Pleconaril, a Novel Antipicornaviral Agent

Naomi R. Florea, Pharm.D., Dana Maglio, Pharm.D., David P. Nicolau, Pharm.D., FCCP


Pharmacotherapy. 2003;23(3) 

In This Article


Treatment of the picornaviruses is primarily symptomatic. While science tries to find new therapeutic modalities, patients have to rely on remedies targeted not to the virus, but to symptoms. Such treatments include first-generation antihistamines and nonsteroidal antiinflammatory drugs. Other potential treatments are ipratropium bromide, oral and topical decongestants, antitussives, vitamin C, zinc, and echinacea.

Despite symptomatic therapy, no specific agents are available to treat or prevent enterovirus and rhinovirus diseases. However, characterization of the three-dimensional structure of picornaviruses has allowed development of compounds targeted at the virus itself. On the surface of the virus capsid is a hydrophobic pocket. This pocket is associated with a pore in the canyon floor that accesses a channel leading to the interior of the virus and is believed to have an important role in the virion-uncoating process.[8] The canyon floor is the presumed binding site for ICAM-1 located on epithelial cells. Agents designed to bind to the hydrophobic pocket, known as capsid-binding agents, increase conformational stability of the capsid and thus prevent uncoating of the virus once it enters the intracellular space. Virion uncoating is essential to the life cycle of the virus.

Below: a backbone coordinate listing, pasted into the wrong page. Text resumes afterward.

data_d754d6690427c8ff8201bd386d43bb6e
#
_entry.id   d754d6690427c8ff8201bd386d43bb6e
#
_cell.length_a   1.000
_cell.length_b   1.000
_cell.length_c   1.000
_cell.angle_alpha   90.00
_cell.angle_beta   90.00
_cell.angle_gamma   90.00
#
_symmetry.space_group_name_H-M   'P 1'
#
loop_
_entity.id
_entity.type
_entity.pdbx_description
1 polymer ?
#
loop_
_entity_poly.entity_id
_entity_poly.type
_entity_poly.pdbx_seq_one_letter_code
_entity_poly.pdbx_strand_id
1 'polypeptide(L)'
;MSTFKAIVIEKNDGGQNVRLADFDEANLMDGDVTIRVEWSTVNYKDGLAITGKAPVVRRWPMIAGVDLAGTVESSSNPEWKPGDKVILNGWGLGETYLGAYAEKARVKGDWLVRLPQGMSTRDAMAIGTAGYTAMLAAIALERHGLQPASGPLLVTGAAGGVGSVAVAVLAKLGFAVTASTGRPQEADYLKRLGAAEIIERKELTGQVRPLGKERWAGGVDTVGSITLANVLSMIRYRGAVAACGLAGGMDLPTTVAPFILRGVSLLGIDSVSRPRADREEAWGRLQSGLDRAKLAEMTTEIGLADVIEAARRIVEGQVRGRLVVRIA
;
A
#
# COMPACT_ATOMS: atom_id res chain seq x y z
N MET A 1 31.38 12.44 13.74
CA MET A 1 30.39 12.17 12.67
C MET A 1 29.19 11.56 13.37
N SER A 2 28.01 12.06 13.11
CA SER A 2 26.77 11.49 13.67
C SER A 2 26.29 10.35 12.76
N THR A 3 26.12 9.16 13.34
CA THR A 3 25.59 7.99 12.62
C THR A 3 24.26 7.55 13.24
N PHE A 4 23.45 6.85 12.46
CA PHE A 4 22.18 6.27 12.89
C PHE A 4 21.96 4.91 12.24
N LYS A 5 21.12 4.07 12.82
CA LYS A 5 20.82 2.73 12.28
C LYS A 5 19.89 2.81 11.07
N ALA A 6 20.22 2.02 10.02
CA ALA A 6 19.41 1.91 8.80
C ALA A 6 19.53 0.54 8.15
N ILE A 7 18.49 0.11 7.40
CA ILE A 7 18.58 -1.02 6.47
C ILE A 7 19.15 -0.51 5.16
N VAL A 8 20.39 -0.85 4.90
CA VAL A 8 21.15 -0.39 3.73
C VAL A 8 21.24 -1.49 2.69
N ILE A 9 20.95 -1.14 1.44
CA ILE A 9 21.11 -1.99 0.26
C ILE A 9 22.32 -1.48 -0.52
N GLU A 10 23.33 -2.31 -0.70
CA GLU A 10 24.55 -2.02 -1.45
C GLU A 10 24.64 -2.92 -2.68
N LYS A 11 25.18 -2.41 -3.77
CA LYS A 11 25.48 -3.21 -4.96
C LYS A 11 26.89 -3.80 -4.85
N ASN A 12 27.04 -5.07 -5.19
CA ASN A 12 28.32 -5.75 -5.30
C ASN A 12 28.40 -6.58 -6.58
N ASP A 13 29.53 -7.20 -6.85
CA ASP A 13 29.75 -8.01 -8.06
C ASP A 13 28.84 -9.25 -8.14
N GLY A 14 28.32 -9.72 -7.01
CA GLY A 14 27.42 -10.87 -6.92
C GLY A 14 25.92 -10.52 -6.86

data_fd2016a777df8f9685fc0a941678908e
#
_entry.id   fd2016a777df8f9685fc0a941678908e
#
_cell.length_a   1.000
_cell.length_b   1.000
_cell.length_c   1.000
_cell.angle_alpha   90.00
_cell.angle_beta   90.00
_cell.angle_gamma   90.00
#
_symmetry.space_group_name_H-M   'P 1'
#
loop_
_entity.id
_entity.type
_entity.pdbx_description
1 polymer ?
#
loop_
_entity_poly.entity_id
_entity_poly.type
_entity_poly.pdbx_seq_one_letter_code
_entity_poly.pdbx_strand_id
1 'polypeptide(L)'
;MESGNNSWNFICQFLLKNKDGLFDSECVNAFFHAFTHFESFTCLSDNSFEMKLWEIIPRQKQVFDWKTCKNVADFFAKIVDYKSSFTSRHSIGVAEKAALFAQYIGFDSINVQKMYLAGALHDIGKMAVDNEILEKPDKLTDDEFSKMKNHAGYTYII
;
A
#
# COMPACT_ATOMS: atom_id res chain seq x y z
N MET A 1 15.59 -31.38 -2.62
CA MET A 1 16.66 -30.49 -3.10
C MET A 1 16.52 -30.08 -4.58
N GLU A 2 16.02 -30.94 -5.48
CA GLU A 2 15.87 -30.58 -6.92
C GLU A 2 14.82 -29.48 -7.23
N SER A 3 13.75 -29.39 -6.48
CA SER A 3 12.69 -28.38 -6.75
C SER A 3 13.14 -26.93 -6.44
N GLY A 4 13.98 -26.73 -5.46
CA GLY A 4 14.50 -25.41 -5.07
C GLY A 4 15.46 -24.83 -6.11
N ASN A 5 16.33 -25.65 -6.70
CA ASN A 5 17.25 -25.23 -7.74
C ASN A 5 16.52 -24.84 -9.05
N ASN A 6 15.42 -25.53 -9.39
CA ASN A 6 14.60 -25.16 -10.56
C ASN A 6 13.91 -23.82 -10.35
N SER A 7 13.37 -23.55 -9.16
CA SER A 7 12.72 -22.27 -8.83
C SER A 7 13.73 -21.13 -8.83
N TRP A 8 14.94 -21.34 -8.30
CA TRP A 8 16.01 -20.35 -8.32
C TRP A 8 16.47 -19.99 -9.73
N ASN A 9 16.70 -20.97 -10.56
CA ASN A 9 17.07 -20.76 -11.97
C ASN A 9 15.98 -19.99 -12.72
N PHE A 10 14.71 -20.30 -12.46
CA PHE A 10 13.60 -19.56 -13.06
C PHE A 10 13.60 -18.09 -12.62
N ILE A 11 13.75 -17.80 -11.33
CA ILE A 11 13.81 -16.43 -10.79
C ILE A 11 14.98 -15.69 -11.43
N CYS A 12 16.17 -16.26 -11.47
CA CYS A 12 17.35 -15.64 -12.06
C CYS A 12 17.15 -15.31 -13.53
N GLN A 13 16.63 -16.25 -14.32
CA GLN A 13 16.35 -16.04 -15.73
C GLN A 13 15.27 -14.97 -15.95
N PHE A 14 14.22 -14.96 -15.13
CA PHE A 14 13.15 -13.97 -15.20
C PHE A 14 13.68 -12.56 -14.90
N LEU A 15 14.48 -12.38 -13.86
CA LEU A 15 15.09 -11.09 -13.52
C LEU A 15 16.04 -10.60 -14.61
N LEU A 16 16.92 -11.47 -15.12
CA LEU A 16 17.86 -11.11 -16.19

Several capsid-binding agents were developed but did not show promising results clinically. Issues such as complex drug metabolism or lack of broad-spectrum antipicornaviral activity halted their development. Pleconaril (ViroPharma Inc, Exton, PA), a novel, orally available, systemic-acting small molecule synthesized in 1991, has antipicornavirus activity and is in clinical trials for treatment of viral respiratory infections.